Rules of ’48 / Jack Cady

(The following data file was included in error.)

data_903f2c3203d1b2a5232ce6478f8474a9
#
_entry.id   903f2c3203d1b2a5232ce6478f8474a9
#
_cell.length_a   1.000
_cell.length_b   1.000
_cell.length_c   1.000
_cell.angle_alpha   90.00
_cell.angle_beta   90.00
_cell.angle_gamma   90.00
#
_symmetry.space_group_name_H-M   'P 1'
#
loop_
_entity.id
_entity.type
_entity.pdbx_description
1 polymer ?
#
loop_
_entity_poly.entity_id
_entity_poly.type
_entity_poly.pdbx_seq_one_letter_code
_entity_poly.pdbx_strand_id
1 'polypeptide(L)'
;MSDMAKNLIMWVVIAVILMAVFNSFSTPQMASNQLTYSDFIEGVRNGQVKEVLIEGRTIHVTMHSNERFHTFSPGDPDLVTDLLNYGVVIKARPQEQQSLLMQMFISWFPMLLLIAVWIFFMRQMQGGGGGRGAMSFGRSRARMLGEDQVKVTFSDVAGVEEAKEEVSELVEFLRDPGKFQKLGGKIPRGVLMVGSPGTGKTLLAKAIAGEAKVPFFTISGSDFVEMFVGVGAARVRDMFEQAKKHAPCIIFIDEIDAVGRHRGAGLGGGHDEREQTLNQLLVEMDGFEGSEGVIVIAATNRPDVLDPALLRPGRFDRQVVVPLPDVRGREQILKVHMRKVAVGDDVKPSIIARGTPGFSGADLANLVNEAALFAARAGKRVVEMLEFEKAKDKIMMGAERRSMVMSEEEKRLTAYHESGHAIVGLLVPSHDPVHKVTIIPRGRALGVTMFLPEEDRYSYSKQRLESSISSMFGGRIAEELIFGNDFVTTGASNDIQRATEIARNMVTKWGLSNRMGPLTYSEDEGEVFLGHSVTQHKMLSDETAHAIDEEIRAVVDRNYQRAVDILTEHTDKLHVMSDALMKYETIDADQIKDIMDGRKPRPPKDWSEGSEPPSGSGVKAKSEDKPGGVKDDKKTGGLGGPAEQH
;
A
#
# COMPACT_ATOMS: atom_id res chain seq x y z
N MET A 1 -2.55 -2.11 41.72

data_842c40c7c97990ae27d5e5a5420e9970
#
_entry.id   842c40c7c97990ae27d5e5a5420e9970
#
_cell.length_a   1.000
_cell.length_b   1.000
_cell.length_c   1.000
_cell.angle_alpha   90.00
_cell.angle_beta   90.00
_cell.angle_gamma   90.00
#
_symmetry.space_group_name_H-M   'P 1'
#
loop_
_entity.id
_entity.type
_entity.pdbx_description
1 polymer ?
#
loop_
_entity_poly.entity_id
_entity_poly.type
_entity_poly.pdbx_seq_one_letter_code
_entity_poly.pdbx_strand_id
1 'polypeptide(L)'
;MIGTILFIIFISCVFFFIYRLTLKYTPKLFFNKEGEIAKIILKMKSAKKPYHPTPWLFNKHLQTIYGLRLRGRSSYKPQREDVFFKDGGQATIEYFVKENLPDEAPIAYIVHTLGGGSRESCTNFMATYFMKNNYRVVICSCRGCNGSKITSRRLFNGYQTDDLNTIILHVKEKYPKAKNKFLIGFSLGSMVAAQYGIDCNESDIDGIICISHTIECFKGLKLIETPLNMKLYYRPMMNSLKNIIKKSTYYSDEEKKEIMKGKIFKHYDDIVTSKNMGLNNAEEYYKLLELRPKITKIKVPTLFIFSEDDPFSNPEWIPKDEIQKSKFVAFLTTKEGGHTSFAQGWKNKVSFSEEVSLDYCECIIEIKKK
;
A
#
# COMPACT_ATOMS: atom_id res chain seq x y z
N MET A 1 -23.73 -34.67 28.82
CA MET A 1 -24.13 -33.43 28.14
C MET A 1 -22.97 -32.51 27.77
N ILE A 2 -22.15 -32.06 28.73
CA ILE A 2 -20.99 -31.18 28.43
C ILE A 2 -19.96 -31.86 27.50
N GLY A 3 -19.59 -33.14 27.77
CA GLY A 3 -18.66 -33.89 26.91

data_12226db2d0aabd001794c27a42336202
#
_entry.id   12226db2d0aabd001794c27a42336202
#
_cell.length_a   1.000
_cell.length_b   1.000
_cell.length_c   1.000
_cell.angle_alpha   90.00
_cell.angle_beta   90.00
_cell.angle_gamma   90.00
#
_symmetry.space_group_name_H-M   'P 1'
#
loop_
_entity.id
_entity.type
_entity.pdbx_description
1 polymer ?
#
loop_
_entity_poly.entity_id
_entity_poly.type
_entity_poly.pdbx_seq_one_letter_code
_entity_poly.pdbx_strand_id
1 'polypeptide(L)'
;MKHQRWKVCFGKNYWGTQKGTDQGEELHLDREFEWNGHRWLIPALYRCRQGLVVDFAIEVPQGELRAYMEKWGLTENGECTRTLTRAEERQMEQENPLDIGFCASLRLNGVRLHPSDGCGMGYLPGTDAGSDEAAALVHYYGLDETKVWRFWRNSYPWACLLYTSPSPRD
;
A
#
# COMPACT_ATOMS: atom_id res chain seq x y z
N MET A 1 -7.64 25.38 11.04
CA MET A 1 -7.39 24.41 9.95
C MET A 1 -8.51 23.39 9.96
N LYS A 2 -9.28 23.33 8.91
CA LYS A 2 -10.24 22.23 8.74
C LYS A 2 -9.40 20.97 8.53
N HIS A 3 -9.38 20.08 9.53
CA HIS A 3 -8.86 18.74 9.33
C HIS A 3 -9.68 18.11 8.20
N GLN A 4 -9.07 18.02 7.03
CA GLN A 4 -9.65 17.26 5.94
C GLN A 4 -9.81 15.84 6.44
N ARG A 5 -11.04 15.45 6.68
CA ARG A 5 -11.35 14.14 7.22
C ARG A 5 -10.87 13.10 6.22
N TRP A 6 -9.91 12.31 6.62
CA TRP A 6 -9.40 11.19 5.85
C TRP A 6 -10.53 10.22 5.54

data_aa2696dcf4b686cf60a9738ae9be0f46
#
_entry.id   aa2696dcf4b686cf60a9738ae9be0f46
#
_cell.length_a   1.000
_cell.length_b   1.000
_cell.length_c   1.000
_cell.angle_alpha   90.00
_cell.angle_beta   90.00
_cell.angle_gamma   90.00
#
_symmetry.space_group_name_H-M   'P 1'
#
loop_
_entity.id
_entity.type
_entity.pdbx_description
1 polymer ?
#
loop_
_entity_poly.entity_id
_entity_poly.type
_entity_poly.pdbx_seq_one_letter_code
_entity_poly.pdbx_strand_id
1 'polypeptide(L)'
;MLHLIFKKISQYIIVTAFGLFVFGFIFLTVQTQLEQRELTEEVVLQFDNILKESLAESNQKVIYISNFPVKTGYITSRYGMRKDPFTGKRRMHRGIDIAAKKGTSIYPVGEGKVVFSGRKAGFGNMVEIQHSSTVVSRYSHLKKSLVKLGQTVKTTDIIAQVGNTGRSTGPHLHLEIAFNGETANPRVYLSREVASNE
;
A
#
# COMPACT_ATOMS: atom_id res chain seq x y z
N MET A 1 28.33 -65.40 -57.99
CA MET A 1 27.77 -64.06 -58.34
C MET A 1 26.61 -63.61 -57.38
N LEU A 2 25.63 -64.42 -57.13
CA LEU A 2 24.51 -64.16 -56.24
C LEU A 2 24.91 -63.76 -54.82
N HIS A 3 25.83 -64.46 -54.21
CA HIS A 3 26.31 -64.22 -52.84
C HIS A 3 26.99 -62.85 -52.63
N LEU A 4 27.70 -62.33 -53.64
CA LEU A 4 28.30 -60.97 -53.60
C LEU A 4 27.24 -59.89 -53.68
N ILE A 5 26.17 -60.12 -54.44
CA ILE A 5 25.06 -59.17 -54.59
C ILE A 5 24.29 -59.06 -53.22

This novel began as a memoir, and then transitioned to a novel to better drive home the author’s intended message.  It is a story set in the summer of 1948 in Louisville, a working-class city south of the Mason-Dixon line.  Cady does a masterful job of recreating what the city felt and looked like sixty-five years ago.  The focus is on the racial tensions between whites and blacks following the Second World War, as well as between Christian and Jews.  It is a time when the nation’s blacks are beginning to demand an end to their second-class status and Jewish Americans are coming to terms with the recent German Holocaust.  The author presents a semi-autobiographical examination of what happened on a smaller stage in his hometown during this turning point of social activism on the part of the country’s minority populations.  Unfortunately, this blending of memoir and novel does not combine well on the page.  The two fail to fuse into a whole.  Taken separately, each has much to recommend it.  The story accurately captures, in personal terms, the racial tensions of the time.  It also vividly brings to life the sweaty reality of Louisville in the days before air conditioning  was common.  Yet Cady fails to deliver a seamless fit between the two approaches.  The result is a flawed novel that will still be appreciated by those interested in the development of the American conscience following World War II.


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